Abstract

The deltaic fill of a deglaciated side-entry fjord in western Jameson Land, East Greenland, shows the record of an interplay between regional and local controls, including climate and relative sea-level change, onshore and offshore topography, and sediment yield. A four-phase model is suggested for the delta development and fjord filling. At the deglaciation stage (phase 1), the newly flooded fjord floor primarily accumulated sediment from reworked glacial material. These deposits were relatively thin, and draped the uneven sea-floor topography. The subsequent onset of paraglacial delta sedimentation (phase 2) was characterized by a high meltwater runoff and extreme sediment yield, and corresponded to the highstand and gradual fall of relative sea level. A Gilbert-type delta with a short distributary plain formed at the head of the tributary fjord, which received a very high amount of fine-grained sediment. The stage of enhanced delta progradation (phase 3) was characterized by decreased sediment yield and runoff, and a rapid fall of relative sea level. Delta progradation was fast because of rapidly decreasing accommodation space, and a solitary river channel deeply incised the delta. The equilibrium stage (phase 4) spanned most of Holocene time and involved a lowered rate of relative sea-level fall. Seasonal runoff supplied limited amounts of sediment to the river mouth, and the delta front became increasingly reworked by wave action and longshore drift. The side-entry fjord, a small deglaciated valley invaded by the sea, was filled chiefly by highstand and regressive systems tracts, whereas relatively little sea-floor aggradation was associated with the transgressive systems tract. The stratigraphic pattern documented in this paper contrasts with the pattern usually reported from nonglaciated incised-valley systems, which are filled mainly by the transgressive systems tract, typically involving a retreating estuarine system. The pattern also differs from some large, gradually deglaciated fjord valleys containing thick, transgressive, glaciomarine deposits accumulated during glacier retreat. The study demonstrates the large variability of valley fills and illustrates the importance of topography, sediment supply, and climate as well as the style of deglaciation on the sediment filling of a fjord valley.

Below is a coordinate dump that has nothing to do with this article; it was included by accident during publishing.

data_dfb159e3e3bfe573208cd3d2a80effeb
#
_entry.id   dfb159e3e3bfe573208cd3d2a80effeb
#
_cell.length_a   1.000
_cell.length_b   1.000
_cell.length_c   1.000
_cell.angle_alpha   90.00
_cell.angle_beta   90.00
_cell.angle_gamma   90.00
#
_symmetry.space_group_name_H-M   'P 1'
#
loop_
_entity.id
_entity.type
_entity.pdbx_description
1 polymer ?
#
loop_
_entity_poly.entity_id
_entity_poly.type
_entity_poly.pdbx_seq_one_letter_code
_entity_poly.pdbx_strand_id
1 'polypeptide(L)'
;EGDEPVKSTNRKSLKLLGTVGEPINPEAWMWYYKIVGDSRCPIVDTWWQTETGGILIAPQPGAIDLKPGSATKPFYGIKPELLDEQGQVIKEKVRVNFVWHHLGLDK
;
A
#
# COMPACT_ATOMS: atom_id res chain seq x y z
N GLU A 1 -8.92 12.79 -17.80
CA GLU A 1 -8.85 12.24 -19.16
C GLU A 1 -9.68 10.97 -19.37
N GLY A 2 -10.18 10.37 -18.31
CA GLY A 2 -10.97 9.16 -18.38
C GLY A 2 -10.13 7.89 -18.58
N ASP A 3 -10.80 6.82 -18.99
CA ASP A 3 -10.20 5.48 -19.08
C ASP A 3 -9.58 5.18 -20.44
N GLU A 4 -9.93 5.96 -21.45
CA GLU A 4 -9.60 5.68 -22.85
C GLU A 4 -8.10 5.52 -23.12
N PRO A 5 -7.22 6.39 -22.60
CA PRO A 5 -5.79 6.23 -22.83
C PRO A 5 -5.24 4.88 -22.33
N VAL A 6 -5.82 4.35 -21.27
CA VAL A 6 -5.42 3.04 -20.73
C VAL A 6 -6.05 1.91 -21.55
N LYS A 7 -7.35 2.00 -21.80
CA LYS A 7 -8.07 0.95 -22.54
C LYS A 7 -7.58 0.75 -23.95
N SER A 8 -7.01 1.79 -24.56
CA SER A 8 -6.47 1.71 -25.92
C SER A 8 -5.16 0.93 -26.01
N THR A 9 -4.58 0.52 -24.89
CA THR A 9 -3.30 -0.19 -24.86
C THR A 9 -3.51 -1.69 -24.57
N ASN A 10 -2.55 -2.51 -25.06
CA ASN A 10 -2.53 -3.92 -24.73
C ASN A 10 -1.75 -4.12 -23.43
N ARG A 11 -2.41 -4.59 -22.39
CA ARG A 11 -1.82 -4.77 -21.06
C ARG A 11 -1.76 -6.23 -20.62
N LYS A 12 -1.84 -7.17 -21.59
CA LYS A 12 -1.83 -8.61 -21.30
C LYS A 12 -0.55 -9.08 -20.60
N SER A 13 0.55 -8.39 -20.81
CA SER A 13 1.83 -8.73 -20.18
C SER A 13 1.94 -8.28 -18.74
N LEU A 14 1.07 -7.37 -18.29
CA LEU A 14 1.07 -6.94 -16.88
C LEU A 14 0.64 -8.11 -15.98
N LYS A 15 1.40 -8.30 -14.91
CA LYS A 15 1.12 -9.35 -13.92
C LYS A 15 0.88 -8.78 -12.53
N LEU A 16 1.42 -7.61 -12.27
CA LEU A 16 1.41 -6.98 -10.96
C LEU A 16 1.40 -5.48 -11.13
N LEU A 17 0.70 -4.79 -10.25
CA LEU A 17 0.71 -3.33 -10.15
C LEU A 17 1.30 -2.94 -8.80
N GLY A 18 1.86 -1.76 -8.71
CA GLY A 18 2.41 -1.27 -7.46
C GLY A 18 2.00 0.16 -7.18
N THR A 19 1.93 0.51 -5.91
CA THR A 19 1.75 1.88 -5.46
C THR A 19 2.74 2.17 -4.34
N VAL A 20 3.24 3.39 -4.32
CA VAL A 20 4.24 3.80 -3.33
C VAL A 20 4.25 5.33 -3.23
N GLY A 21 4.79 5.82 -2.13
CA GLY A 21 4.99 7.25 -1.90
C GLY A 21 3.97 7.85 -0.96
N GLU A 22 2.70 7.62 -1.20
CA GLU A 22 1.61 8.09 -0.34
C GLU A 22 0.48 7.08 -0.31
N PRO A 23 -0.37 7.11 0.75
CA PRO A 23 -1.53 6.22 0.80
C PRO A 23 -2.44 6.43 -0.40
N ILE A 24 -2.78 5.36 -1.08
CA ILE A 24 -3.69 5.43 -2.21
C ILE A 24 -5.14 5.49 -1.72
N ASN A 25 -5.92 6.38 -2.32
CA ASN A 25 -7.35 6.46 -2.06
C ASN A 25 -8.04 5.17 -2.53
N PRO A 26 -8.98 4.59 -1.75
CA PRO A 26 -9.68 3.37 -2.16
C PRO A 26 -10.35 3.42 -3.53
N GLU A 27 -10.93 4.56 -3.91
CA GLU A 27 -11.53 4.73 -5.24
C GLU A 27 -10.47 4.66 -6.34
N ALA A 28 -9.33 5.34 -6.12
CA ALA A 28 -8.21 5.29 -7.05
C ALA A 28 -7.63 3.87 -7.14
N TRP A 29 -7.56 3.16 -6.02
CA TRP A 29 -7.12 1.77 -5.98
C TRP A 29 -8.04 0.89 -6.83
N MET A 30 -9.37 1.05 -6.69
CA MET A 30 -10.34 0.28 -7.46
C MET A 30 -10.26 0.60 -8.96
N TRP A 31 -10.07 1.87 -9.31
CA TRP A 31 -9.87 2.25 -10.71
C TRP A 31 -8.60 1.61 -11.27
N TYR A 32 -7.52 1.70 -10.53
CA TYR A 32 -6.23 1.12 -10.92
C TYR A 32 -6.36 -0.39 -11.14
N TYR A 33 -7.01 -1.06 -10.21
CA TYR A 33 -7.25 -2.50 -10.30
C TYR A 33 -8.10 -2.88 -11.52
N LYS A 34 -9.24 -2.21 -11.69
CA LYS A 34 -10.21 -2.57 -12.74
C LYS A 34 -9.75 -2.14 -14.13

You do not currently have access to this article.